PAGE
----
Which strength and conditioning exercises will help with running?

Woman runner performing squat exercise outdoors
(Image credit: Artem Varnitsin / Shutterstock)

If you’re an enthusiastic runner looking to complete your first big race, you might have looked up a few half-marathon or marathon training plans, and noticed some of them have days earmarked for “cross-training”. This is referring to other disciplines, like strength training or yoga, that will help improve running performance and guard yourself against injury.

It stands to reason that if you are stronger and more flexible, you’re less likely to get injured than someone who just runs every day. Even if you’re the kind of person who simply straps on their best cheap running watch and jogs for fun, and you’re not interested in finishing a marathon yet, spending a little bit of time in the gym right now will ensure you stay safe and injury-free for years to come. 

Resistance training is kind of like nature’s way of fighting against aging: as you get older, your muscles atrophy, shrinking and becoming less flexible, and your bones begin to lose mass. Strength training fights against all of that. 

However, there’s no point doing bicep curls and pull-ups if you’re looking for exercises that will give you a boost on the road - you need to pick the right exercises for the job. Here are our picks to ensure you’re creating a stronger, faster, less injury-prone body.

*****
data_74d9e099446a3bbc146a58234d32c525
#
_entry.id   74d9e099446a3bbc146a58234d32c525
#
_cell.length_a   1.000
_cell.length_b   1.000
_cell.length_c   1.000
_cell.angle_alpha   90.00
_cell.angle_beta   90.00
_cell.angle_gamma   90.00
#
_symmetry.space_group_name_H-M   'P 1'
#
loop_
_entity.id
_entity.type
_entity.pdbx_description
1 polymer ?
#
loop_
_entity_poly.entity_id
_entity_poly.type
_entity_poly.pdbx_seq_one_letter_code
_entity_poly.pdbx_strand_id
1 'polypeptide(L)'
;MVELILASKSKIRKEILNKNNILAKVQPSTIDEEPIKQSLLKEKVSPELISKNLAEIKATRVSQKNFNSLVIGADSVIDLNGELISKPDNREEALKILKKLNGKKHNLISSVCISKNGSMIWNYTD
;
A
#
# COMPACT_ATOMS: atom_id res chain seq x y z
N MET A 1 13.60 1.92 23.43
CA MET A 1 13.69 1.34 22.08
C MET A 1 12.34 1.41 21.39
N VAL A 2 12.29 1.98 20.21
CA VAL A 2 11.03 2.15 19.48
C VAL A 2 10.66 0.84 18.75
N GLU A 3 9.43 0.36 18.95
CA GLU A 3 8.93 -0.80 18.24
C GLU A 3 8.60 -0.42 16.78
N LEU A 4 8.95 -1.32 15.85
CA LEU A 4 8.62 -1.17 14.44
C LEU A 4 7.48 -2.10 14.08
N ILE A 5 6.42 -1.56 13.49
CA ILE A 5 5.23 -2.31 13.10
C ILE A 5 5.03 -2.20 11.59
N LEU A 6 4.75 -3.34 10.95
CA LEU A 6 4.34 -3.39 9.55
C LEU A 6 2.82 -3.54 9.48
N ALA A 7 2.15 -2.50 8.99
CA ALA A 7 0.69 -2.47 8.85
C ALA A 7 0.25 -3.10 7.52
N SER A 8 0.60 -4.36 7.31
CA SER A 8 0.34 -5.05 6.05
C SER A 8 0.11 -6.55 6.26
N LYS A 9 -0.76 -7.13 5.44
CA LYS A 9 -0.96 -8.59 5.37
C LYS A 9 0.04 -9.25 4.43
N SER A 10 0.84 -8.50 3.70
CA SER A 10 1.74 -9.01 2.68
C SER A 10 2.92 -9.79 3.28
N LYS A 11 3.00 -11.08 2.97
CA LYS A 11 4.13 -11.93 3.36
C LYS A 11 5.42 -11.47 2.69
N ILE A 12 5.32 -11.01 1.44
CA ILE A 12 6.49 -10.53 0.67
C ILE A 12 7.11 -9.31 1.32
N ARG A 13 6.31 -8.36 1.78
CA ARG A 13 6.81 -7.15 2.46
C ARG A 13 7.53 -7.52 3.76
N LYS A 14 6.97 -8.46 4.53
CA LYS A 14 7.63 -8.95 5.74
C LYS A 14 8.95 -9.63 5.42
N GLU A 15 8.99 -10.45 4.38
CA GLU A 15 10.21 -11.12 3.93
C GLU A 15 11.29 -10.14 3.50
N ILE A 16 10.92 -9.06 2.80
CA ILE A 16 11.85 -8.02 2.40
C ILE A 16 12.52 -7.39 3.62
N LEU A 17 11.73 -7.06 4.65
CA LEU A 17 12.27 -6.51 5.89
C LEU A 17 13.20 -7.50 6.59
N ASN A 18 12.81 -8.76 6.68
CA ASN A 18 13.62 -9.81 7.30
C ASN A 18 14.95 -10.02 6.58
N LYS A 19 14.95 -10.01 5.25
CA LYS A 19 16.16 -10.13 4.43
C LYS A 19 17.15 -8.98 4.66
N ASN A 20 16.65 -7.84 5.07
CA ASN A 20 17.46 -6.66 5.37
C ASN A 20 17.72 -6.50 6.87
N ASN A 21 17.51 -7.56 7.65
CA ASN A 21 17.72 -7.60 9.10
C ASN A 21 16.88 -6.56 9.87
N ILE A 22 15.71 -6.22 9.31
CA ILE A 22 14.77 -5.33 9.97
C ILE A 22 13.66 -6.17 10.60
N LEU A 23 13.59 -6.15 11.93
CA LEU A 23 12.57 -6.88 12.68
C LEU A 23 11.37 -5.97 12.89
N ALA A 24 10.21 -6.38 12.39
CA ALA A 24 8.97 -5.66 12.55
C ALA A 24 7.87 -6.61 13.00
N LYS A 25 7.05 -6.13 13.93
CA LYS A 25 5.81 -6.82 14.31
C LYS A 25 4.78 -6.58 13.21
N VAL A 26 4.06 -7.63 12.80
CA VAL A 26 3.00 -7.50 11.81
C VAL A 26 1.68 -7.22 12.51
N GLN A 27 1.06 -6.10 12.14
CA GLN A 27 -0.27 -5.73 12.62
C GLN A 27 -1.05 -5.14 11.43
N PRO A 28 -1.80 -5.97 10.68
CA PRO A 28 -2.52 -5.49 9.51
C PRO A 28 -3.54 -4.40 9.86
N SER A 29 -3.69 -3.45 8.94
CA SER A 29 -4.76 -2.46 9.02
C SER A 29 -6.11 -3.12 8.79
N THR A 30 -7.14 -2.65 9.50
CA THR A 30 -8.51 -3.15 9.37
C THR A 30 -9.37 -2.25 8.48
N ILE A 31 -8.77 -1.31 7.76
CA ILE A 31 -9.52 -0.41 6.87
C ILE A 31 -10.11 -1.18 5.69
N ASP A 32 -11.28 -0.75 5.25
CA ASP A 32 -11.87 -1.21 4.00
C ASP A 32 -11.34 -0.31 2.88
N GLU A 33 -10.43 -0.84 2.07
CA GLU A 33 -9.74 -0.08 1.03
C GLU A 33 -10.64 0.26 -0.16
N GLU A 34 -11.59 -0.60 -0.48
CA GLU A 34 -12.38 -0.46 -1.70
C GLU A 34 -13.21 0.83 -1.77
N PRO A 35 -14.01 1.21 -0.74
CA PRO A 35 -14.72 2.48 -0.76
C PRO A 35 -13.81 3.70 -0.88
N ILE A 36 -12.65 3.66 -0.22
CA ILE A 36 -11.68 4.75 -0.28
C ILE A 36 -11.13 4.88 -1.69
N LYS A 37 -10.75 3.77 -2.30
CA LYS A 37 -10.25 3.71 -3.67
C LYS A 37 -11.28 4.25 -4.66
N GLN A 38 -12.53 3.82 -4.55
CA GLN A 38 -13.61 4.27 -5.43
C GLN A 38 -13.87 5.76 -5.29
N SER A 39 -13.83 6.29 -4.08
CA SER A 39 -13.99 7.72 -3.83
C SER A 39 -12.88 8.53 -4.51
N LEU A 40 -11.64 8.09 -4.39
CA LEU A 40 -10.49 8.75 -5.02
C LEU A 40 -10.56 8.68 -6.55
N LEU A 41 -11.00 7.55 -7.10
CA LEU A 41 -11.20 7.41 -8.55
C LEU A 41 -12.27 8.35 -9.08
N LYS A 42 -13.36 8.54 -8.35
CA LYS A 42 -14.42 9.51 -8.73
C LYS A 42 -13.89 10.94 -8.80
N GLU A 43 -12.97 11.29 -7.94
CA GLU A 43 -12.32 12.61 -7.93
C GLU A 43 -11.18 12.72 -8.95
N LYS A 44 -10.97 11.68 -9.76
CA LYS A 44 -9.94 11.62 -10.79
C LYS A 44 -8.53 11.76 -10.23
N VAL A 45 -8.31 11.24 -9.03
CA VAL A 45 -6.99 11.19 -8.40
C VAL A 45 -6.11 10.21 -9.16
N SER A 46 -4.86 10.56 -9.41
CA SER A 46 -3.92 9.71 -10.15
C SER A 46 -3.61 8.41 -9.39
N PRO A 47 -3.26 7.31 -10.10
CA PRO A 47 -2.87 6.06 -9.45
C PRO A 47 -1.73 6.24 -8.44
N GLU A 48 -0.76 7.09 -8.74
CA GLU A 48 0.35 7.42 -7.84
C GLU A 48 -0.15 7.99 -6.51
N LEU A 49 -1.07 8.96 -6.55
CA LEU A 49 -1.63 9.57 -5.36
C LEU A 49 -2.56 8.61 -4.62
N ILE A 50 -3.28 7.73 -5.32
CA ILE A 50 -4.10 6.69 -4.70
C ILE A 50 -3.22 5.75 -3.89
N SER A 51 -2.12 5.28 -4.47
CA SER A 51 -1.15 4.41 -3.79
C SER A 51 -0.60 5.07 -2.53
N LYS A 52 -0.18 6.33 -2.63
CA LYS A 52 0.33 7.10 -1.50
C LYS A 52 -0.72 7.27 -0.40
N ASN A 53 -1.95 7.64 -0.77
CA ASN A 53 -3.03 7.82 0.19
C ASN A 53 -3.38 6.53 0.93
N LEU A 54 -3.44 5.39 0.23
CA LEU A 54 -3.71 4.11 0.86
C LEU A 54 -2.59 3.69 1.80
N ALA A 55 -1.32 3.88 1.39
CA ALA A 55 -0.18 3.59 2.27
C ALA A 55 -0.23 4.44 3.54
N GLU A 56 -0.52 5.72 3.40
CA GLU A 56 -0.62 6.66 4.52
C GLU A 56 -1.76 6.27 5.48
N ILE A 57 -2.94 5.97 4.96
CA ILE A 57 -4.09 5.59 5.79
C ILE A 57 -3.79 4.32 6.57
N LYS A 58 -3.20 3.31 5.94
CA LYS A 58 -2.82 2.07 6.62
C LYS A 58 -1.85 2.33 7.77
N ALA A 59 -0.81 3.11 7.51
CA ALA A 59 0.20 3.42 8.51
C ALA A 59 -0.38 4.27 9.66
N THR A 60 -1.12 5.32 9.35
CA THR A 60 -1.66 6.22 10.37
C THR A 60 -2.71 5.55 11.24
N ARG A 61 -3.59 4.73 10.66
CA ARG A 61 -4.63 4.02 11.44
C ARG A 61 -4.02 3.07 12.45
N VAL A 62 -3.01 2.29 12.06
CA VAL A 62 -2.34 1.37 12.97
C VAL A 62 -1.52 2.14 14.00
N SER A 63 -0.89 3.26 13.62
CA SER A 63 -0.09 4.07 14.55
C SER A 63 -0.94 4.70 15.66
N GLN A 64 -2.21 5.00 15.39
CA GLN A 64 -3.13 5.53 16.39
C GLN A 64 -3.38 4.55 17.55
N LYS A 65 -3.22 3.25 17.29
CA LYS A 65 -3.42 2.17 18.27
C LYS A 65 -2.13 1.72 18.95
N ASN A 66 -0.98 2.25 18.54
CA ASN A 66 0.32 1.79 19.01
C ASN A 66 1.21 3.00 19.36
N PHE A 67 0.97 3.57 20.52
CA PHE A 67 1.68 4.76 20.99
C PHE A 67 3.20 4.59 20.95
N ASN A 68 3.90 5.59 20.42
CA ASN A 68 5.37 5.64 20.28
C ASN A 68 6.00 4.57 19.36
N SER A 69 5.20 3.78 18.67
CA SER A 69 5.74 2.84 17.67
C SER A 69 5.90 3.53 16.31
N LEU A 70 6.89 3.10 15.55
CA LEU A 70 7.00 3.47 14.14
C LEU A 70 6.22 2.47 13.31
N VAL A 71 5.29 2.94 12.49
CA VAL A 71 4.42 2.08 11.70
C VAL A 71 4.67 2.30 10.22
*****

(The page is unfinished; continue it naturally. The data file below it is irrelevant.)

1. Back squat

Man performing a barbell squat

(Image credit: Shutterstock)

The back squat is the quintessential weightlifting exercise, when you place the bar across your shoulders, lower yourself down so that your thighs are parallel to the floor, and push the heavy weight back up to a standing position. It’s a classic powerlifter’s move, but it’s got plenty of applications for runners, as it strengthens your legs, glutes, core and lower back. 

One study from the Journal of Strength and Conditioning Research studied football players who worked to improve their overall strength, measuring their back squat and their sprint speed. The researchers found the higher their maximum squat, the faster they sprinted on the pitch. 

Working squats can help to develop explosive speed and power perfect for shorter distances, while the denser muscles and bones you’ll develop can help you better endure the rigors of the road. 

2. Box jumps

Woman doing box jumps with a coach

(Image credit: dotshock / Shutterstock)

Speaking of explosive speed, box jumps are a great way to train the same muscle group as the back squat in a slightly different way. You don’t need any equipment (no barbell, no squat rack, no heavy weights) and it can be done on any raised surface, such as a park bench. 

You simply crouch down, and leap up onto the raised surface. This requires you to generate enough power and strength in your legs and glutes to propel you upwards, helping to generate more speed on the road in the same way as the squat.